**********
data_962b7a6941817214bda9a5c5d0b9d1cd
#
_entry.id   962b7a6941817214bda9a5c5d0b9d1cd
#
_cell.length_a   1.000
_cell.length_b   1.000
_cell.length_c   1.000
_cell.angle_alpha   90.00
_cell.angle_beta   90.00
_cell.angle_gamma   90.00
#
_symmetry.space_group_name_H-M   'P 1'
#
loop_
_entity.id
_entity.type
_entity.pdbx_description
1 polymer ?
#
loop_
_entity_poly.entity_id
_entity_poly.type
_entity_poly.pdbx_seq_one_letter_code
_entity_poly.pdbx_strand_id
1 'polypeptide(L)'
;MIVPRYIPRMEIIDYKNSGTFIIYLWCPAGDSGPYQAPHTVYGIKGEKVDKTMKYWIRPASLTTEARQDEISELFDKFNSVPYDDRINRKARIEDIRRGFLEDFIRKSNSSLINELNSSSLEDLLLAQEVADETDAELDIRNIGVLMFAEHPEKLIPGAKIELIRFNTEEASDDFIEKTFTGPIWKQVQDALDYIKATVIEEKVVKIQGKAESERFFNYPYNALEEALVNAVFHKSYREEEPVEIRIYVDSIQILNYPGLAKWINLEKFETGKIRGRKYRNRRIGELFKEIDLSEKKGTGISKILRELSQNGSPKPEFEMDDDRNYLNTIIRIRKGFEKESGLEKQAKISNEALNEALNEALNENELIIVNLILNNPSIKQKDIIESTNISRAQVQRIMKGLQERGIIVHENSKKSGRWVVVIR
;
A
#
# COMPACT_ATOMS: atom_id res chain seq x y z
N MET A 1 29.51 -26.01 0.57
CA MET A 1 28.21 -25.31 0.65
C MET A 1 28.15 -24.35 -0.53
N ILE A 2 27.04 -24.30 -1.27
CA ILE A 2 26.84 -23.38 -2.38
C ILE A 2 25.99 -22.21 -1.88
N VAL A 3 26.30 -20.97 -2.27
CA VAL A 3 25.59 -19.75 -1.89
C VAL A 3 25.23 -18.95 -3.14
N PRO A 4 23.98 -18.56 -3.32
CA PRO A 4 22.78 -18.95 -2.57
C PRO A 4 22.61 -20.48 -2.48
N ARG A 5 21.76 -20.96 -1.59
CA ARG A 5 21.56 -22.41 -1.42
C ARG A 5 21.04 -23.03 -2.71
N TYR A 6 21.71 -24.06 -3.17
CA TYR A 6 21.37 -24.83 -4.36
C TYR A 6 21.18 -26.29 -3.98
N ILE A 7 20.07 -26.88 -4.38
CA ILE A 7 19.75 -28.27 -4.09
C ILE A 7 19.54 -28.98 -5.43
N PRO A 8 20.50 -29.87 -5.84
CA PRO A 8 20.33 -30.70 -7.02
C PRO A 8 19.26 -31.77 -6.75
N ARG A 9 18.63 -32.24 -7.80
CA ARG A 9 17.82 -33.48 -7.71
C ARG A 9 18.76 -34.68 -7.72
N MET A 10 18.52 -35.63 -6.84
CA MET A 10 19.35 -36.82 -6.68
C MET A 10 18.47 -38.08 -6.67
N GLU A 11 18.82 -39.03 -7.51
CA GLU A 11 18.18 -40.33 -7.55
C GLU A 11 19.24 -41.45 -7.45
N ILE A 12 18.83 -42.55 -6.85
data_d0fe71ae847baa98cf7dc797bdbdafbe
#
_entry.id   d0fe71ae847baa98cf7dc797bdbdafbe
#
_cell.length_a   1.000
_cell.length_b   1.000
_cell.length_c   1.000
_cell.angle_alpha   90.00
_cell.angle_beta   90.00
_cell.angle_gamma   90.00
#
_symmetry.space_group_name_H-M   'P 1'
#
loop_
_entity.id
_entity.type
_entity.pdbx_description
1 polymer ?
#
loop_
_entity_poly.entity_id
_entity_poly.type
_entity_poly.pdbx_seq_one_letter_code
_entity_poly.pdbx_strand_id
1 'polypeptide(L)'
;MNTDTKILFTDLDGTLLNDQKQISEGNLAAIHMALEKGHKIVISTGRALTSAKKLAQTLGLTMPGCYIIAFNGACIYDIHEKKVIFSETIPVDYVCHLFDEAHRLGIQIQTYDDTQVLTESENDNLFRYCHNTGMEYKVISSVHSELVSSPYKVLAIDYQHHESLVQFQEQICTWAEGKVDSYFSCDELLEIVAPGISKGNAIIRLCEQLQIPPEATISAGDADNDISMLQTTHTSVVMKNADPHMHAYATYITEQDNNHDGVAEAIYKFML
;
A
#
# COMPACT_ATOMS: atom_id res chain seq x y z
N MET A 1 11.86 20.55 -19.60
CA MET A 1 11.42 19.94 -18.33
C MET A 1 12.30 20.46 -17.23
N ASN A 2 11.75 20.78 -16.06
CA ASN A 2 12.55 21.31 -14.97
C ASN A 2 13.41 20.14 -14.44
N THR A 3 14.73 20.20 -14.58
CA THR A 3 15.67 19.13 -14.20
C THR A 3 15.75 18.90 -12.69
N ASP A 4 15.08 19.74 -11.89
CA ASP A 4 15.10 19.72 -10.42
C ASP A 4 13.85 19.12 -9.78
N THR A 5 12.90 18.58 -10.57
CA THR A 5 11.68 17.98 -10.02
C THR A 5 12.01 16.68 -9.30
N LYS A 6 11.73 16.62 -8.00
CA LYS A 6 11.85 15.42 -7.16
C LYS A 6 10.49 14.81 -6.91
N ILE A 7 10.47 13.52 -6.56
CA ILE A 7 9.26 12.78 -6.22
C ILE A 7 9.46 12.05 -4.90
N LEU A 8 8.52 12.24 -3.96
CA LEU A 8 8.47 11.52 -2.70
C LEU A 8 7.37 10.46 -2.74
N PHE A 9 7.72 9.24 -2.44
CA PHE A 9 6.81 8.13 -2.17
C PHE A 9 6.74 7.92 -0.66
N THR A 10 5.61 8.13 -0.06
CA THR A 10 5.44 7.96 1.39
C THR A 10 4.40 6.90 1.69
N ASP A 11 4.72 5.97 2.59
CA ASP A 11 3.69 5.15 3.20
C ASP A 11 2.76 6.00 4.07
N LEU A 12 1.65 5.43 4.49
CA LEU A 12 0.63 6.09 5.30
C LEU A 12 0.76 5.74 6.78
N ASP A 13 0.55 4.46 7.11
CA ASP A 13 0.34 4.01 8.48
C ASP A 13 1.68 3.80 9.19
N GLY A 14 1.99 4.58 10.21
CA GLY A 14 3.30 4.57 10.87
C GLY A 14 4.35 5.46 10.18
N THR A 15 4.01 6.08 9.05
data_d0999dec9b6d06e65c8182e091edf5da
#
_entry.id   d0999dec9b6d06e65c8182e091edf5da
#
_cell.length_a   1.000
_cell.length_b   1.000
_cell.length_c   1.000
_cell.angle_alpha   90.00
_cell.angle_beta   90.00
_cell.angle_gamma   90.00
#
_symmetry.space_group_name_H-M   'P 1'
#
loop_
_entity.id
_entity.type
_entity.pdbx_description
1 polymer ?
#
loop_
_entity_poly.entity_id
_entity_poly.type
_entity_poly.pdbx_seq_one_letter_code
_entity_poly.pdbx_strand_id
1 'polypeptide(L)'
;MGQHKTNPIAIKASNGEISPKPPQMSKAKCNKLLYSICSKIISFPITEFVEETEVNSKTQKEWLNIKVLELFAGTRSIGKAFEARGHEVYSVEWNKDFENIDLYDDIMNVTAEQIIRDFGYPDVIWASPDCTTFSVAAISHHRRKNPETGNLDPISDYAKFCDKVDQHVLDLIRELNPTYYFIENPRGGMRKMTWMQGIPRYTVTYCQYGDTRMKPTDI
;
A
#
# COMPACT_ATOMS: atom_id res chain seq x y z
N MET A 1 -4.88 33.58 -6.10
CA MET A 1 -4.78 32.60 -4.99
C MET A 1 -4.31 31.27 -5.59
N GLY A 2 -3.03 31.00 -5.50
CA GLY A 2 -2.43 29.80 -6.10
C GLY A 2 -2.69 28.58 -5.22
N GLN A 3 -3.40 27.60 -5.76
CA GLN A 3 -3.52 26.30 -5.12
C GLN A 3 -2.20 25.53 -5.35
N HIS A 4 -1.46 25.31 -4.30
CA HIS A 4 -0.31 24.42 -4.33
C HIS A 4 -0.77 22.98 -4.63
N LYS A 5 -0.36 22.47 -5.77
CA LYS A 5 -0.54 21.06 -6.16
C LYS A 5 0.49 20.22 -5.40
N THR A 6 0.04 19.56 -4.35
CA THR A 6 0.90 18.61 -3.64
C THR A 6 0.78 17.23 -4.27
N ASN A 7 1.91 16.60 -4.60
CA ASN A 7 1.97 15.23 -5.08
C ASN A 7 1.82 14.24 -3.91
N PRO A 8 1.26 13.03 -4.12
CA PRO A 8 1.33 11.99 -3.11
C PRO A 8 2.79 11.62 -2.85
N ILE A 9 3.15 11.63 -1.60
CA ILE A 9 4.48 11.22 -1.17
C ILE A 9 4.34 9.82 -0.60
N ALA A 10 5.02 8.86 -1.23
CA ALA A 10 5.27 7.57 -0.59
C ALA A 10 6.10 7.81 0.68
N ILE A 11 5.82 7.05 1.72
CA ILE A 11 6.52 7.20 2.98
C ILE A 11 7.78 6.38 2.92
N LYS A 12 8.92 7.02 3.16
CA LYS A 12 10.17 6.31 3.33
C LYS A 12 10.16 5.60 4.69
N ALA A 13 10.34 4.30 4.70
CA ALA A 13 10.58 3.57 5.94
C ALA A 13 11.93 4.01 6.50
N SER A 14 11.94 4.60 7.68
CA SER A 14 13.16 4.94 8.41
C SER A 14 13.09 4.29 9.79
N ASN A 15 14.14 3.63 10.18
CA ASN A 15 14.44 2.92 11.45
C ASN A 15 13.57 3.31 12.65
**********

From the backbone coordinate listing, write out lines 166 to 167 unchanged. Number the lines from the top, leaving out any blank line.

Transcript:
#
# COMPACT_ATOMS: atom_id res chain seq x y z